We present a novel approach that enables photo-realistic re-animation of portrait videos using only an input video. In contrast to existing approaches that are restricted to manipulations of facial expressions only, we are the first to transfer the full 3D head position, head rotation, face expression, eye gaze, and eye blinking from a source actor to a portrait video of a target actor. The core of our approach is a generative neural network with a novel space-time architecture. The network takes as input synthetic renderings of a parametric face model, based on which it predicts photo-realistic video frames for a given target actor. The realism in this rendering-to-video transfer is achieved by careful adversarial training, and as a result, we can create modified target videos that mimic the behavior of the synthetically-created input. In order to enable source-to-target video re-animation, we render a synthetic target video with the reconstructed head animation parameters from a source video, and feed it into the trained network -- thus taking full control of the target. With the ability to freely recombine source and target parameters, we are able to demonstrate a large variety of video rewrite applications without explicitly modeling hair, body or background. For instance, we can reenact the full head using interactive user-controlled editing, and realize high-fidelity visual dubbing. To demonstrate the high quality of our output, we conduct an extensive series of experiments and evaluations, where for instance a user study shows that our video edits are hard to detect.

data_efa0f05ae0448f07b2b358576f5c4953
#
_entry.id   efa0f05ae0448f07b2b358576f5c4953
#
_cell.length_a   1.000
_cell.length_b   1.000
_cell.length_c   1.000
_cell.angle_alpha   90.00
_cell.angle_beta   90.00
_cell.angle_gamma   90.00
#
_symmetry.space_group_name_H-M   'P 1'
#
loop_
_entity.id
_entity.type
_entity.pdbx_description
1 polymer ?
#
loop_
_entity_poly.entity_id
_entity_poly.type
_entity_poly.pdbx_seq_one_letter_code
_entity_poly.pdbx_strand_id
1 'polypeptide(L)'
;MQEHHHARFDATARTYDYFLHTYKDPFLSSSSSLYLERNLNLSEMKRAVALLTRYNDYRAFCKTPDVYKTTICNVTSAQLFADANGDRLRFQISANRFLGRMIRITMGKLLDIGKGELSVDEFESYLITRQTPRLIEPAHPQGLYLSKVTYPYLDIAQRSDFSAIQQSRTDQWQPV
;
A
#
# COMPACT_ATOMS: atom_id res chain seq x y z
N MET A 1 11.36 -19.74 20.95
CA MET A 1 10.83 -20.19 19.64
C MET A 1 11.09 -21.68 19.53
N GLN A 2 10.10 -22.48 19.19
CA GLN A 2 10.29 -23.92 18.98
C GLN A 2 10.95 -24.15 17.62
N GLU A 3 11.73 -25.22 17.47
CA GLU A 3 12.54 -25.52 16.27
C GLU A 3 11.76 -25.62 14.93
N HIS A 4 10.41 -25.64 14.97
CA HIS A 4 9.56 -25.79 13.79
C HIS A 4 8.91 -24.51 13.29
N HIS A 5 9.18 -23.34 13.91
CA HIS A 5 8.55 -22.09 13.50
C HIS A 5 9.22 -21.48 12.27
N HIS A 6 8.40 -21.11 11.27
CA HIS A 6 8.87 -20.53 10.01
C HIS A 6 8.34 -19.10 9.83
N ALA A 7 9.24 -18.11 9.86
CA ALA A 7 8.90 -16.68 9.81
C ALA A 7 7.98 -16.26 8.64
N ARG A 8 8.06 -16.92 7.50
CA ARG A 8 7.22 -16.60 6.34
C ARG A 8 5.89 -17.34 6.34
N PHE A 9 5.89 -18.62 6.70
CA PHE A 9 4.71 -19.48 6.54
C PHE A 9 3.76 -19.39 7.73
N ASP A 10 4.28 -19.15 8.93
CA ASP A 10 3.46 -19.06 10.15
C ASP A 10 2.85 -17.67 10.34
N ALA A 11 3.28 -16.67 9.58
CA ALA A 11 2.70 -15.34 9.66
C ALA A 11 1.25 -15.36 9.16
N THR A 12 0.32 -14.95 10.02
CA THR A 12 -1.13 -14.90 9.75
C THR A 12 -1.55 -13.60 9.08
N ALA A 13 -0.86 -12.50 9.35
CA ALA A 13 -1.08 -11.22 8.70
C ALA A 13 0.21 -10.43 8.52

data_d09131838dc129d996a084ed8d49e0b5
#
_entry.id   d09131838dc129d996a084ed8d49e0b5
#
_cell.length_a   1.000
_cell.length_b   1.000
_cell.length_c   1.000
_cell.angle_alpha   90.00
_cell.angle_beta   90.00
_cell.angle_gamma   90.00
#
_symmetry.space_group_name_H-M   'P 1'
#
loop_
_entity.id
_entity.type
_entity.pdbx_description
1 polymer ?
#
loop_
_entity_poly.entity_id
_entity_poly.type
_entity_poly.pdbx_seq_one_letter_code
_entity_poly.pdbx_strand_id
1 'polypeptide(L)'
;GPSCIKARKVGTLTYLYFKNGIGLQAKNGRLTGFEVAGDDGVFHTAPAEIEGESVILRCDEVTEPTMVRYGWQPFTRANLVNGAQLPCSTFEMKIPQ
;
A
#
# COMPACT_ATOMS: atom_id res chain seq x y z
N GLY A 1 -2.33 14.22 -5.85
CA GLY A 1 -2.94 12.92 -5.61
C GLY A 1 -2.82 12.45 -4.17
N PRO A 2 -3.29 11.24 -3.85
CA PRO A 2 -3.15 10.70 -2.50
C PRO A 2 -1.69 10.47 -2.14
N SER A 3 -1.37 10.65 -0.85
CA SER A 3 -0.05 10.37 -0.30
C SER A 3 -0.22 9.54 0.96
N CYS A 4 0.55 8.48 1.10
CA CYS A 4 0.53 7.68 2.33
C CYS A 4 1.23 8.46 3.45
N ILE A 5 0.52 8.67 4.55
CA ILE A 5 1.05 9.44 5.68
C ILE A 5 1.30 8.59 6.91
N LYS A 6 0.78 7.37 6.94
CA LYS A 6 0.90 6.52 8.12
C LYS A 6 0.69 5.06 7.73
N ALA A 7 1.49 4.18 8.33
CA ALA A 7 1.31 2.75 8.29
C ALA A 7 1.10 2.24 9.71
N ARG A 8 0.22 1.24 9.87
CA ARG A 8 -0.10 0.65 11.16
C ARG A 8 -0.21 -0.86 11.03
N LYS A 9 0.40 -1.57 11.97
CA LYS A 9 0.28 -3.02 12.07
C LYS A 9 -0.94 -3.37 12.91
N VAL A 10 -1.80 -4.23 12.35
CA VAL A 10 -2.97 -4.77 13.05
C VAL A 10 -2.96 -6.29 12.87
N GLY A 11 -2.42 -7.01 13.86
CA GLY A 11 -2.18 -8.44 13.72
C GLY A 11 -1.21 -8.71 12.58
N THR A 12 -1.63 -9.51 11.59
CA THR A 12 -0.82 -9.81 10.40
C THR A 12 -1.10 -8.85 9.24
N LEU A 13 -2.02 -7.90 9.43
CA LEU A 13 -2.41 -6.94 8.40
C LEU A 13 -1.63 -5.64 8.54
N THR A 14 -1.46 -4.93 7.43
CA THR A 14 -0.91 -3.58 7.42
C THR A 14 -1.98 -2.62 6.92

We introduce InverseFaceNet, a deep convolutional inverse rendering framework for faces that jointly estimates facial pose, shape, expression, reflectance and illumination from a single input image. By estimating all parameters from just a single image, advanced editing possibilities on a single face image, such as appearance editing and relighting, become feasible in real time. Most previous learning-based face reconstruction approaches do not jointly recover all dimensions, or are severely limited in terms of visual quality. In contrast, we propose to recover high-quality facial pose, shape, expression, reflectance and illumination using a deep neural network that is trained using a large, synthetically created training corpus. Our approach builds on a novel loss function that measures model-space similarity directly in parameter space and significantly improves reconstruction accuracy. We further propose a self-supervised bootstrapping process in the network training loop, which iteratively updates the synthetic training corpus to better reflect the distribution of real-world imagery. We demonstrate that this strategy outperforms completely synthetically trained networks. Finally, we show high-quality reconstructions and compare our approach to several state-of-the-art approaches.